5) Arvind Kejriwal, the master magician

One can argue that Arvind Kejriwal has not been able to live up to many of the tall promises he made to the voters of Delhi. AAP has lost a lot of its initial appeal among the urban middle classes, but for the have-nots of rural Punjab, especially in Malwa, Kejriwal is a messiah.

In his speeches, Kejriwal talks about how he's too small a man to make miracles happen. He describes the Delhi verdict as the will of God even as he tries to convince voters that a similar miracle is in the works in Punjab too. Kejriwal wants people to believe that AAP's fate is being written by a higher force.

Of all parties, crowds are most engaged and animated in AAP rallies. Voters look upon Kejriwal with high hopes. Rather than being upset with AAP's performance in Delhi, poor folk are actually happy that AAP was able to reduce electricity and water tariffs. 

The people of Punjab are known risk-takers, as is evidenced from the hugely successful migrant Sikh population across the world. Several voters explained their decision to vote for AAP as a gamble - jua khel ke dekhte hain. Voters felt that after having tried both the Akalis and the Congress for decades, they had little to lose by backing a new party.

6) Sidhu’s influence is limited

Cricketer-turned-politician Navjot Sidhu seems to have overplayed his hand in Punjab. Sidhu enjoys goodwill around Amritsar, despite charges by his opponents that he spends more time on TV than he does performing his duties as a neta. Sidhu is an orator par excellence. He may be able to swing a few seats in the state but he's far from the revolutionary force, he thinks he is.

7) Drugs are a real problem

The Akalis have spent the last two years crying themselves hoarse that the drug problem is over hyped and is largely an opposition and media creation. Akalis claim Rahul Gandhi has no proof to back his charge that 70 per cent of the youth in the state are on drugs.

The charges against the Badals may be exaggerated but the drug taint has stuck like glue and is doing immense damage. Actual addiction figures may be much lower than what opponents claim, but the drug menace is doing more damage to the Badals than any other issue in this election.

8) Kejriwal’s playing footsie with radicals

Punjab has had a long tradition of support to communist forces and also a chequered history of a separatist movement. Improbable as it may sound from the outside, radicals on both side of the ideological divide - the extreme left and the right - are both supporting Kejriwal in these elections.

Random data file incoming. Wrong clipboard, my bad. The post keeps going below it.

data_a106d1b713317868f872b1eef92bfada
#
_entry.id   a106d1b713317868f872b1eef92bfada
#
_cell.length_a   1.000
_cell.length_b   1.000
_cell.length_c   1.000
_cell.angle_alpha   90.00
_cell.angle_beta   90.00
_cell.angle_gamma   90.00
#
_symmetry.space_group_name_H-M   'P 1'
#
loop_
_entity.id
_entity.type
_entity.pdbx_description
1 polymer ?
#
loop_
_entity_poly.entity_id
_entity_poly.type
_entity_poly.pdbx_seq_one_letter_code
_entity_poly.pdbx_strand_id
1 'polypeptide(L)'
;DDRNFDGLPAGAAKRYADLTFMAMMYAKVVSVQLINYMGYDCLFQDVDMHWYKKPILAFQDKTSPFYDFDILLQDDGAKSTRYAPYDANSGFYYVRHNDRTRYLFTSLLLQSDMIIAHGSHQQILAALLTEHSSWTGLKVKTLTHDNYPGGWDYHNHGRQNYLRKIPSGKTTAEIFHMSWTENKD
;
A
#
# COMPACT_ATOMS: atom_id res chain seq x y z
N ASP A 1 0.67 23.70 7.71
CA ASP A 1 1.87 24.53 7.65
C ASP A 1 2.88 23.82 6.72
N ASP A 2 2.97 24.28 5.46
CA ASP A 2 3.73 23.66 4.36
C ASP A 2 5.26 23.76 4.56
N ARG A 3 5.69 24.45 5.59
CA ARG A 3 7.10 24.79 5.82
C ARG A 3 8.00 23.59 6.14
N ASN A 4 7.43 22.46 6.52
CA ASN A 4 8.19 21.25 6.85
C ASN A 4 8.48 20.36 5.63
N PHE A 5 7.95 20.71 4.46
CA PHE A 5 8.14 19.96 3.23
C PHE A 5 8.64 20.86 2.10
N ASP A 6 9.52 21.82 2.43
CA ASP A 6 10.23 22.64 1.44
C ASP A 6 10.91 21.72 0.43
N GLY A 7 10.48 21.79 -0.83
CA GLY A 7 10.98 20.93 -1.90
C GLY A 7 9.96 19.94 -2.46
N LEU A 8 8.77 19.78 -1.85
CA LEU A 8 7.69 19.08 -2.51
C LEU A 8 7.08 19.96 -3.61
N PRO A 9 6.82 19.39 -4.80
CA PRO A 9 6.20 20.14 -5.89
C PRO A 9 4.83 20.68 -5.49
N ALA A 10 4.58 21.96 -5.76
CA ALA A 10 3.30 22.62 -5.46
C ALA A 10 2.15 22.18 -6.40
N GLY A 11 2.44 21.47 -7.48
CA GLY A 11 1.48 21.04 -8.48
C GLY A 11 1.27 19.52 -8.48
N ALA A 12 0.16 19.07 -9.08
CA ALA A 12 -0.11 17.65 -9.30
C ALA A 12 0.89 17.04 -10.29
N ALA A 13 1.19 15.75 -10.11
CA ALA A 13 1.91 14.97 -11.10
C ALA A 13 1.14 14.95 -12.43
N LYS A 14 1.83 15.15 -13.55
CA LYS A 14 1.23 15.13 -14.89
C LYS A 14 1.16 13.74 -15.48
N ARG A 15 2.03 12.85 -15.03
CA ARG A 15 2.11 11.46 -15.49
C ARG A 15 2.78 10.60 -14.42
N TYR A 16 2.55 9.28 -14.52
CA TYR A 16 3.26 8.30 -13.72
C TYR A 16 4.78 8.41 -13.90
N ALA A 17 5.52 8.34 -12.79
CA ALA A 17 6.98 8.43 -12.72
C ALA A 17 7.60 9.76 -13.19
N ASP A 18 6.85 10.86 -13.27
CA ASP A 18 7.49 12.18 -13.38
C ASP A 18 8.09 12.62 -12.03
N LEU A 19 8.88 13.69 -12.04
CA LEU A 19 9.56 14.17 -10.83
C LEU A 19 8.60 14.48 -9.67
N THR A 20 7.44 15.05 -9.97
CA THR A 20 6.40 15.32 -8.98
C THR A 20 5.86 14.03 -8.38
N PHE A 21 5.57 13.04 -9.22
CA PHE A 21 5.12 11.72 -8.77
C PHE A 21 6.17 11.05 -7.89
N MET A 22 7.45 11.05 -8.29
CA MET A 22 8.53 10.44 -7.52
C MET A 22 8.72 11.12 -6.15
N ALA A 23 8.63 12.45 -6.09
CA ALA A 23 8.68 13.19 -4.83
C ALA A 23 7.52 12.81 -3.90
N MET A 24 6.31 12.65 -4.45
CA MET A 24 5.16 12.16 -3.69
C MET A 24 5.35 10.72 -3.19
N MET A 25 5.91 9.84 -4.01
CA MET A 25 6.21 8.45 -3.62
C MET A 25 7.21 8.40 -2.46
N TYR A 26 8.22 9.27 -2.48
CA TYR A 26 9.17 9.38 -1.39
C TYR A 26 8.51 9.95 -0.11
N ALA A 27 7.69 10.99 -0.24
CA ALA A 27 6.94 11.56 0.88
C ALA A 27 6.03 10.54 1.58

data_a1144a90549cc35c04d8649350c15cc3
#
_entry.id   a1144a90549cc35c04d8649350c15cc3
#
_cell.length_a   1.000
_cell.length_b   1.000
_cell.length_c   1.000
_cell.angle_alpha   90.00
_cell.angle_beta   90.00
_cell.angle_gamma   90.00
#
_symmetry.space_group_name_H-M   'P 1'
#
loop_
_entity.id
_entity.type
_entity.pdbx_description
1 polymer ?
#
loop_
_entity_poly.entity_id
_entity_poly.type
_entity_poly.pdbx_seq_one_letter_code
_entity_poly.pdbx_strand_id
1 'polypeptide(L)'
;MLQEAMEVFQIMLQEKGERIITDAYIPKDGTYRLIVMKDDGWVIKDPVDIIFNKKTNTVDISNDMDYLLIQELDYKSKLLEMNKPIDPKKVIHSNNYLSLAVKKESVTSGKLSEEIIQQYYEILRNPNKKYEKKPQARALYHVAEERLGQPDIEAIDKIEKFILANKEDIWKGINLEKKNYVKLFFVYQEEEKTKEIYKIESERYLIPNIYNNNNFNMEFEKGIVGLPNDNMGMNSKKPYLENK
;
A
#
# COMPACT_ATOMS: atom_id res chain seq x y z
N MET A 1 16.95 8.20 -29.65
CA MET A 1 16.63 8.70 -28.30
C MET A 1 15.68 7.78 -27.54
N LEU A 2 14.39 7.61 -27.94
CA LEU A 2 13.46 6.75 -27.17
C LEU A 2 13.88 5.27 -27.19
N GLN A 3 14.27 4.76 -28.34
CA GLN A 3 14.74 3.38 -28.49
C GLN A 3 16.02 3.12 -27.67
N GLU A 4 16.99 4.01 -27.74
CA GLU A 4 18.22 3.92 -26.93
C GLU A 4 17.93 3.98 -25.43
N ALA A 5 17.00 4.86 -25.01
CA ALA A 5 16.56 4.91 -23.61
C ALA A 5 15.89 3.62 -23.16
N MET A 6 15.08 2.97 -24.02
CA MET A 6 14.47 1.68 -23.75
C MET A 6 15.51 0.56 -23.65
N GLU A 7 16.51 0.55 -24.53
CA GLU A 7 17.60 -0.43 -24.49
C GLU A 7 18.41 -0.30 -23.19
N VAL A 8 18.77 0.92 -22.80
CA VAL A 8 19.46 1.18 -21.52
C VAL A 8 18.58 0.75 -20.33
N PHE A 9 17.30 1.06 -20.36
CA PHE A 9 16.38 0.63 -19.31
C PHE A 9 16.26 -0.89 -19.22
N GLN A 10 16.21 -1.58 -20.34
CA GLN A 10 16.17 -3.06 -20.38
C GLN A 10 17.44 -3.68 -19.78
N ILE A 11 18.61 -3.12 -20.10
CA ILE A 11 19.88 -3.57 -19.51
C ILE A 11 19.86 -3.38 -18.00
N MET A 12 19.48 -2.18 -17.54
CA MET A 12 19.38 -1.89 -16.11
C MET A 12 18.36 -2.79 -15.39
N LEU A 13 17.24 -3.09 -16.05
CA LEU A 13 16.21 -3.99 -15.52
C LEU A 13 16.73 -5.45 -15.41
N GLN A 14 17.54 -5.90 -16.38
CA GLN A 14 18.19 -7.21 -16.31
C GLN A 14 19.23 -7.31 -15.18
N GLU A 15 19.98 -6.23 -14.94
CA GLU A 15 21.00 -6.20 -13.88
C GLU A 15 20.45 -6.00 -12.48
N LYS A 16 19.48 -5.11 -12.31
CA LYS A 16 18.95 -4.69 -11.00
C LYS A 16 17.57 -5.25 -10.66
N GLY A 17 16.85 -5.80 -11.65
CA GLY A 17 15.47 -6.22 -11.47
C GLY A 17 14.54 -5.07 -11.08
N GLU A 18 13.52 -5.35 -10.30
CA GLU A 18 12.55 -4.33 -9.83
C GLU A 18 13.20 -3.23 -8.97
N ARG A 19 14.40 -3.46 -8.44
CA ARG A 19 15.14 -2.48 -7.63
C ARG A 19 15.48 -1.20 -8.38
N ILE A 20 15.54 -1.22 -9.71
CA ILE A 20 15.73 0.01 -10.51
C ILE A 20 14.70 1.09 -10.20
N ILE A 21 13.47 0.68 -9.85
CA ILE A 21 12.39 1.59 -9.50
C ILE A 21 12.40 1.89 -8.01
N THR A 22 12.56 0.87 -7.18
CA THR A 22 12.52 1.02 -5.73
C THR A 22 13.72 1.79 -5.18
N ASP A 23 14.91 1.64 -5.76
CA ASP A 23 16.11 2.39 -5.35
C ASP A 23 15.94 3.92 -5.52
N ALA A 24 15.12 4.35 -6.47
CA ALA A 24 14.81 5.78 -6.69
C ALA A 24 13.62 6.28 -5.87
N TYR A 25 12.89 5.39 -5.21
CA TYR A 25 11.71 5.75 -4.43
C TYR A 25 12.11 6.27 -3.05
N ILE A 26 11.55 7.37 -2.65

The pro-Khalistani elements feel that the Akalis have gone soft on their original Panthak agenda and they want to back AAP to teach Akalis a lesson. In a bid to bolster votes, Kejriwal is taking the support of hardliners but in the long run this could prove dangerous in a border state like Punjab.

punjab-jarnail-singh_013017080927.jpg Despite charges of being aloof and acting like a Maharaja, Captain Amarinder Singh enjoys goodwill among voters. [Photo: DailyO]

9) BJP resigned to fate

The BJP is a marginal force in Punjab. Party leaders have read the writing on the wall and are trying hard to keep a low profile so as not to make this election a battle of prestige for the BJP. The BJP believes the real test for them is in Uttar Pradesh and the election in Punjab is essentially a referendum of the people's verdict on the performance of the Akali government. Through this election, the BJP has made very little effort, only so much as to ensure that the Akalis did not feel too upset.

10) Future of Indian politics

Punjab is a relatively small state in a national context. The build up to assembly election in UP has captured greater mind space. However, if AAP wins Punjab, the result can potentially alter the course of Indian politics, with AAP transforming into a major force in national politics.

Delhi is at best a half state. In the capital, Kejriwal's hands are tied. However in Punjab, from the police to all the ministries, the levers of governance will be in the hands of the winner. This would give AAP a chance to prove its real mettle, or ending up exposing how the lack of governance in Delhi is not because of the power sharing structure in the capital, but because of AAP's inherent inability to turn into a potent force of governance.

That said, whichever party wins in Punjab will get a big fillip for the Gujarat Assembly elections, which too is likely to see a similar three-way fight. 

Also read - Why diasporic Sikhs are backing AAP for Punjab polls

Writer

Rahul Kanwal Rahul Kanwal @rahulkanwal

Managing Editor, TV Today Network - @Aajtak Fiercely non-aligned.